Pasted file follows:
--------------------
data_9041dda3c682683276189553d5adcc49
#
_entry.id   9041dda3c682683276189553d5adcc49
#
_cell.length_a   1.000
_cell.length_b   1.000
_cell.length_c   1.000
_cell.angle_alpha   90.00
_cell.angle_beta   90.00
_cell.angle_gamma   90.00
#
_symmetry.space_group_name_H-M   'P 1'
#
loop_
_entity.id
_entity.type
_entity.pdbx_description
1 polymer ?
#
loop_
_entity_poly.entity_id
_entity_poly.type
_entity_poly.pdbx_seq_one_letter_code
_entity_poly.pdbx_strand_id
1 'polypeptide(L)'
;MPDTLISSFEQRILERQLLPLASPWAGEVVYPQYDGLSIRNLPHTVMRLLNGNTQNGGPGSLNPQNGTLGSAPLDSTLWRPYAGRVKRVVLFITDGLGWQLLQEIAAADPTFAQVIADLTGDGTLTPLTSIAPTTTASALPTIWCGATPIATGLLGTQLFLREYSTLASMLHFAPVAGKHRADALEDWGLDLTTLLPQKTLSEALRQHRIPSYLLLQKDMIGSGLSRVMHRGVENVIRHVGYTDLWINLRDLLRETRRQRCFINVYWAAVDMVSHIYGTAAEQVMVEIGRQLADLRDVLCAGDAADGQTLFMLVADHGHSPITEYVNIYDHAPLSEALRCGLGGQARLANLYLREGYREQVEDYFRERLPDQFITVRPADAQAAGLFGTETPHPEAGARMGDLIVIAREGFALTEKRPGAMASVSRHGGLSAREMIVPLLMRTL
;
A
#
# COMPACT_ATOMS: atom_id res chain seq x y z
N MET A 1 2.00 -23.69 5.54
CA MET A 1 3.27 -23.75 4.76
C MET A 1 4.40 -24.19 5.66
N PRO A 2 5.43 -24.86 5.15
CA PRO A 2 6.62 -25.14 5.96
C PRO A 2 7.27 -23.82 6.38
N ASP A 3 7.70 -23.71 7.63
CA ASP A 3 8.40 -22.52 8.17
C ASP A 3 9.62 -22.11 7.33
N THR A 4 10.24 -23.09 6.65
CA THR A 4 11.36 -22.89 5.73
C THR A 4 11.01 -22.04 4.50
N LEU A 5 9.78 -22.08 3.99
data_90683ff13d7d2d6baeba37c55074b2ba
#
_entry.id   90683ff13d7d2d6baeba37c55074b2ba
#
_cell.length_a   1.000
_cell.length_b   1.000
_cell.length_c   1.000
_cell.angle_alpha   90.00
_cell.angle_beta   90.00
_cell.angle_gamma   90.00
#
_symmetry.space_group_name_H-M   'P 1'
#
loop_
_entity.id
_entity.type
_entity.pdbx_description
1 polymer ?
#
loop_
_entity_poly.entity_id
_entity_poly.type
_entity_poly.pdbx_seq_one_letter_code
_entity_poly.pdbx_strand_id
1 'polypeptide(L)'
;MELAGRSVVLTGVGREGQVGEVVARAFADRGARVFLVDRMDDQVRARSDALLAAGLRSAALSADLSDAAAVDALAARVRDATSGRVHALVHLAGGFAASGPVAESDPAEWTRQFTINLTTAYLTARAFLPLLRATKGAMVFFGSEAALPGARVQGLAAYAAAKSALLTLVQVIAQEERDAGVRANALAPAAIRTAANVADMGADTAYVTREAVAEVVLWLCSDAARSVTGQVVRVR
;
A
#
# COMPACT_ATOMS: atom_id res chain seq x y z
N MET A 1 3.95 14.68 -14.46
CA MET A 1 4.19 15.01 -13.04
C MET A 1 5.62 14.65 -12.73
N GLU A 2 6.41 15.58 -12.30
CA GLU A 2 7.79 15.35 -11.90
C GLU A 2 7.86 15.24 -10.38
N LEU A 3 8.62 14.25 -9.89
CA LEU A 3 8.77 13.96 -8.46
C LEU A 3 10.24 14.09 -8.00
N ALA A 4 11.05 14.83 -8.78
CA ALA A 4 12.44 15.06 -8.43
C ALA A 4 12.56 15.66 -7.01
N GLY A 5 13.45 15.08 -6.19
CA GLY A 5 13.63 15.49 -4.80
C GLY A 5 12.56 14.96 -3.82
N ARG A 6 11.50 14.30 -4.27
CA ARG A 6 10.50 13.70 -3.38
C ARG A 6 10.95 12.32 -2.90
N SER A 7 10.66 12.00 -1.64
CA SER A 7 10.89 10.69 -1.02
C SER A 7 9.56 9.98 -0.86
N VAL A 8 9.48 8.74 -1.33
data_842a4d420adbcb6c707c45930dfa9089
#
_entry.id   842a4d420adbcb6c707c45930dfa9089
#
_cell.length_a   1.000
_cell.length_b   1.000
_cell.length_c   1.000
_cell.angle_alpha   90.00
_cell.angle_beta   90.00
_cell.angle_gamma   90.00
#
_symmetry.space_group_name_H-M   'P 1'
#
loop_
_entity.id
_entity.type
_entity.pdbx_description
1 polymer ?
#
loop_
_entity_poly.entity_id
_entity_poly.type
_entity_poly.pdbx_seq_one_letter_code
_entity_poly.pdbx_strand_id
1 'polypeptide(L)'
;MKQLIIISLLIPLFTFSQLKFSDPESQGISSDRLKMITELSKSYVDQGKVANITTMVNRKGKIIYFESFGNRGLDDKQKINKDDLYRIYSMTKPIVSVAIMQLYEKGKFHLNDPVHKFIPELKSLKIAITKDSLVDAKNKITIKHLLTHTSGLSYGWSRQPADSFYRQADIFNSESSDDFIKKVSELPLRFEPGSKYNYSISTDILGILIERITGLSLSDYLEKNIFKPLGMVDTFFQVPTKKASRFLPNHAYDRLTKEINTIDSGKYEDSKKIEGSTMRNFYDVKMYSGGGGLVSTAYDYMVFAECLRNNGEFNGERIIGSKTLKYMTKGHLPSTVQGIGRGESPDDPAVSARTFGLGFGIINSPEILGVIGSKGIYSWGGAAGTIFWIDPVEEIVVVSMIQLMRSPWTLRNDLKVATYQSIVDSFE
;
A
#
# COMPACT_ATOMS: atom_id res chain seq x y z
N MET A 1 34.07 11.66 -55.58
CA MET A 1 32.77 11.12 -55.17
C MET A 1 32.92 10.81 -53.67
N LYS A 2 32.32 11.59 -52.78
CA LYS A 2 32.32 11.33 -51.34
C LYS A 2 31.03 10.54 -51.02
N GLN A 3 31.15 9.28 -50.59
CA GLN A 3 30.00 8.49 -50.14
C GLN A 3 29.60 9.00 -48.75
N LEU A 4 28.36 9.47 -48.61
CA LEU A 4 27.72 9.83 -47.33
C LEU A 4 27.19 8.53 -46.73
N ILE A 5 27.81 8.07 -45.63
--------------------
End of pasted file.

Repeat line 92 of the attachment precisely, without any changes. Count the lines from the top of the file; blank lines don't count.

N SER A 7 10.66 12.00 -1.64